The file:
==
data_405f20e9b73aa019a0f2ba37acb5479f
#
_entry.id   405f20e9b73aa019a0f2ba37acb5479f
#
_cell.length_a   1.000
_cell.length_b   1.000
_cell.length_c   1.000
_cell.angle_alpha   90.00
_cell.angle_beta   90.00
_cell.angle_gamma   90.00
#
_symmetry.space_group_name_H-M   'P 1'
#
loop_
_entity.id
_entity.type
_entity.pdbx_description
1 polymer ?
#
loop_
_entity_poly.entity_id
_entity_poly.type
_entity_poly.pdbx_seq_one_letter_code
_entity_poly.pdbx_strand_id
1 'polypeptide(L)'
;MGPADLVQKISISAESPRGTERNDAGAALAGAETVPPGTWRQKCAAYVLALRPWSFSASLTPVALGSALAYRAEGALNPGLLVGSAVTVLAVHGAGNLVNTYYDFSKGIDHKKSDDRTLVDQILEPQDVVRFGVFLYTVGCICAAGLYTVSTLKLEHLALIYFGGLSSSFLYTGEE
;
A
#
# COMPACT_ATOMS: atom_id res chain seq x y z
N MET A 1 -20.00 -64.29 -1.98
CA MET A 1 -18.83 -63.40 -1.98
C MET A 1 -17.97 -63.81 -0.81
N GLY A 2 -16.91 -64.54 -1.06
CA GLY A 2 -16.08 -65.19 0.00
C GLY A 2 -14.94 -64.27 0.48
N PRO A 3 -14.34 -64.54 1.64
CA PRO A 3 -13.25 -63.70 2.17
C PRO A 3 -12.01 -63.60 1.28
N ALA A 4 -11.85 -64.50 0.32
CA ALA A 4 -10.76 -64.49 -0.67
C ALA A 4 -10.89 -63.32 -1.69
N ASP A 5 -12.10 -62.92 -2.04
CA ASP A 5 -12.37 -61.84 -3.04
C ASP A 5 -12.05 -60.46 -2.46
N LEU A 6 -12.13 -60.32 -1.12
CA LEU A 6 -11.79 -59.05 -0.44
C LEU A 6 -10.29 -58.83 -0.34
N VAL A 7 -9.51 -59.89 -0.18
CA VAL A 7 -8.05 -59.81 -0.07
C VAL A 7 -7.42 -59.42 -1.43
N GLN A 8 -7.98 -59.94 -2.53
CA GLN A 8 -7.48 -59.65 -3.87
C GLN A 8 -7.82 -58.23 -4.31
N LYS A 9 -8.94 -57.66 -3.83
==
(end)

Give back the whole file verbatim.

data_405f20e9b73aa019a0f2ba37acb5479f
#
_entry.id   405f20e9b73aa019a0f2ba37acb5479f
#
_cell.length_a   1.000
_cell.length_b   1.000
_cell.length_c   1.000
_cell.angle_alpha   90.00
_cell.angle_beta   90.00
_cell.angle_gamma   90.00
#
_symmetry.space_group_name_H-M   'P 1'
#
loop_
_entity.id
_entity.type
_entity.pdbx_description
1 polymer ?
#
loop_
_entity_poly.entity_id
_entity_poly.type
_entity_poly.pdbx_seq_one_letter_code
_entity_poly.pdbx_strand_id
1 'polypeptide(L)'
;MGPADLVQKISISAESPRGTERNDAGAALAGAETVPPGTWRQKCAAYVLALRPWSFSASLTPVALGSALAYRAEGALNPGLLVGSAVTVLAVHGAGNLVNTYYDFSKGIDHKKSDDRTLVDQILEPQDVVRFGVFLYTVGCICAAGLYTVSTLKLEHLALIYFGGLSSSFLYTGEE
;
A
#
# COMPACT_ATOMS: atom_id res chain seq x y z
N MET A 1 -20.00 -64.29 -1.98
CA MET A 1 -18.83 -63.40 -1.98
C MET A 1 -17.97 -63.81 -0.81
N GLY A 2 -16.91 -64.54 -1.06
CA GLY A 2 -16.08 -65.19 0.00
C GLY A 2 -14.94 -64.27 0.48
N PRO A 3 -14.34 -64.54 1.64
CA PRO A 3 -13.25 -63.70 2.17
C PRO A 3 -12.01 -63.60 1.28
N ALA A 4 -11.85 -64.50 0.32
CA ALA A 4 -10.76 -64.49 -0.67
C ALA A 4 -10.89 -63.32 -1.69
N ASP A 5 -12.10 -62.92 -2.04
CA ASP A 5 -12.37 -61.84 -3.04
C ASP A 5 -12.05 -60.46 -2.46
N LEU A 6 -12.13 -60.32 -1.12
CA LEU A 6 -11.79 -59.05 -0.44
C LEU A 6 -10.29 -58.83 -0.34
N VAL A 7 -9.51 -59.89 -0.18
CA VAL A 7 -8.05 -59.81 -0.07
C VAL A 7 -7.42 -59.42 -1.43
N GLN A 8 -7.98 -59.94 -2.53
CA GLN A 8 -7.48 -59.65 -3.87
C GLN A 8 -7.82 -58.23 -4.31
N LYS A 9 -8.94 -57.66 -3.83